“LORD, I cry unto Thee: make haste unto me; give ear unto my voice, when I cry unto Thee. Let my prayer be set forth before Thee as incense; and the lifting up of my hands as the evening sacrifice.” Psalm 141:1-2 (KJV)
Within the tabernacle in the wilderness, and the temple of Solomon just outside the veil of the temple which separated the table of shewbread, the menorah, from the ark of the covenant there also stood the altar of incense; made of gold. It offers us a picture of prayer and approaching the GOD of glory, coming into His presence.
I will let Matthew Henry comment on these verses today, and pray they are a blessing to you.
David loved prayer, and he begs of God that his prayers might be heard and answered, Psa_141:1, Psa_141:2. David cried unto God. His crying denotes fervency in prayer; he prayed as one in earnest. His crying to God denotes faith and fixedness in prayer. And what did he desire as the success of his prayer? 1. That God would take cognizance of it: “Give ear to my voice; let me have a gracious audience.” Those that cry in prayer may hope to be heard in prayer, not for their loudness, but their liveliness. 2. That he would visit him upon it: Make haste unto me. Those that know how to value God’s gracious presence will be importunate for it and humbly impatient of delays. He that believes does not make haste, but he that prays may be earnest with God to make haste. 3. That he would be well pleased with him in it, well pleased with his praying and the lifting up of his hands in prayer, which denotes both the elevation and enlargement of his desire and the out-goings of his hope and expectation, the lifting up of the hand signifying the lifting up of the heart, and being used instead of lifting up the sacrifices which were heaved and waved before the Lord. Prayer is a spiritual sacrifice; it is the offering up of the soul, and its best affections, to God. Now he prays that this may be set forth and directed before God as the incense which was daily burnt upon the golden altar, and as the evening sacrifice, which he mentions rather than the morning sacrifice, perhaps because this was an evening prayer, or with an eye to Christ, who, in the evening of the world and in the evening of the day, was to offer up himself a sacrifice of atonement, and establish the spiritual sacrifices of acknowledgement, having abolished all the carnal ordinances of the law. Those that pray in faith may expect it will please God better than an ox or bullock. David was now banished from God’s court, and could not attend the sacrifice and incense, and therefore begs that his prayer might be instead of them. Note, Prayer is of a sweet-smelling savour to God, as incense, which yet has no savour without fire; nor has prayer without the fire of holy love and fervour.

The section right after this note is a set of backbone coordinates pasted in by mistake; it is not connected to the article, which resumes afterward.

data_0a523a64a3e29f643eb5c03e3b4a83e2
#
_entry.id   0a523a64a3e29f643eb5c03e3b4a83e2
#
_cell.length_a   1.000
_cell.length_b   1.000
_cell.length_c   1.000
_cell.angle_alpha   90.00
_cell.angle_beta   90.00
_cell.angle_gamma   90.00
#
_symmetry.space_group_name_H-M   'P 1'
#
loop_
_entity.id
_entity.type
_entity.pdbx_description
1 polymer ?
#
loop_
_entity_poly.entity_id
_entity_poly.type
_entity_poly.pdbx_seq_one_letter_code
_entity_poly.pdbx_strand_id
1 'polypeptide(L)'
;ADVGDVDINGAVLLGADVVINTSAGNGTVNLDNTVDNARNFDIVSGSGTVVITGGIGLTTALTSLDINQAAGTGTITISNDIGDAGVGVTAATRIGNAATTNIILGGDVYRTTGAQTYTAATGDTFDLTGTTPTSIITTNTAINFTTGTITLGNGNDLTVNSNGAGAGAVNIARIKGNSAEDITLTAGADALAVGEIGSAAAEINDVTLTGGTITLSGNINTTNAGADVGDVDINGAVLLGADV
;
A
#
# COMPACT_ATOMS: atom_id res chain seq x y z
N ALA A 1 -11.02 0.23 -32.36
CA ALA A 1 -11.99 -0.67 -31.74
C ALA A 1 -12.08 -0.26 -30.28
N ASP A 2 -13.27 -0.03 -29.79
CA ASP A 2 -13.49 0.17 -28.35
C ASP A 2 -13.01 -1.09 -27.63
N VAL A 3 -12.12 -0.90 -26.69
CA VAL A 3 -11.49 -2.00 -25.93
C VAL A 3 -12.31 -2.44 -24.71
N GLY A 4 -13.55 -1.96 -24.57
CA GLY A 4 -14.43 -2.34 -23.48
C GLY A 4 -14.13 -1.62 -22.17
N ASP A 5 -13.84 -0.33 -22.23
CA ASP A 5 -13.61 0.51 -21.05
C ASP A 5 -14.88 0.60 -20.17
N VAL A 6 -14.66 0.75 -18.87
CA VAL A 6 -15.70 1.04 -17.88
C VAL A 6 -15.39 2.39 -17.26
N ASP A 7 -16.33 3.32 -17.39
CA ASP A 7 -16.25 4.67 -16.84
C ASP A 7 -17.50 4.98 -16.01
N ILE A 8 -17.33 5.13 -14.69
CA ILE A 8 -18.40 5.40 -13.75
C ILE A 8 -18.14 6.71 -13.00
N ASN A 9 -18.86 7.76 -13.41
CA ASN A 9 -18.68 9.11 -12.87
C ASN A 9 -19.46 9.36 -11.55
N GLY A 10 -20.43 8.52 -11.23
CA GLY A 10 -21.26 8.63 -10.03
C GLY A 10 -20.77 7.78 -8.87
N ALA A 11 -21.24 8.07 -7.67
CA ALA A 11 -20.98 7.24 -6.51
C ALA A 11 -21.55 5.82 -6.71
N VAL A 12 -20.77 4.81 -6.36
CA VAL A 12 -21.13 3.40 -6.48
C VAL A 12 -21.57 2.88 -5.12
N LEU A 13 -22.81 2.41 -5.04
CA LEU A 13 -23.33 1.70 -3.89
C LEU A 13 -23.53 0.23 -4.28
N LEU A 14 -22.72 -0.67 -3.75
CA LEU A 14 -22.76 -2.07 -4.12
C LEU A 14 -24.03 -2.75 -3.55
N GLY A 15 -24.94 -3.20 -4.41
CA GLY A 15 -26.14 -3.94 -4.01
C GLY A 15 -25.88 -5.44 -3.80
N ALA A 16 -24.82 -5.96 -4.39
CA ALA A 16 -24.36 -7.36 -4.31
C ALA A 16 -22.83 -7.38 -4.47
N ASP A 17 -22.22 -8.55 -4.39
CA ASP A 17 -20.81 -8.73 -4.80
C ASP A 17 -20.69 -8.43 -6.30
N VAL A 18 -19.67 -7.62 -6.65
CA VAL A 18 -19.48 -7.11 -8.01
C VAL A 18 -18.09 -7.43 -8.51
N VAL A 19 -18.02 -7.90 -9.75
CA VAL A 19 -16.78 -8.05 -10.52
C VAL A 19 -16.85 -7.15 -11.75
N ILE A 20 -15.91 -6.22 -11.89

from Matthew Henry Commentary e-Sword edition
Now the veil has been taken away by the cross, burial and resurrection of Jesus. You have access to the very throne of God through Christ Jesus. Our prayers are still as sweet incense unto the Father in heaven (Revelation 8:4).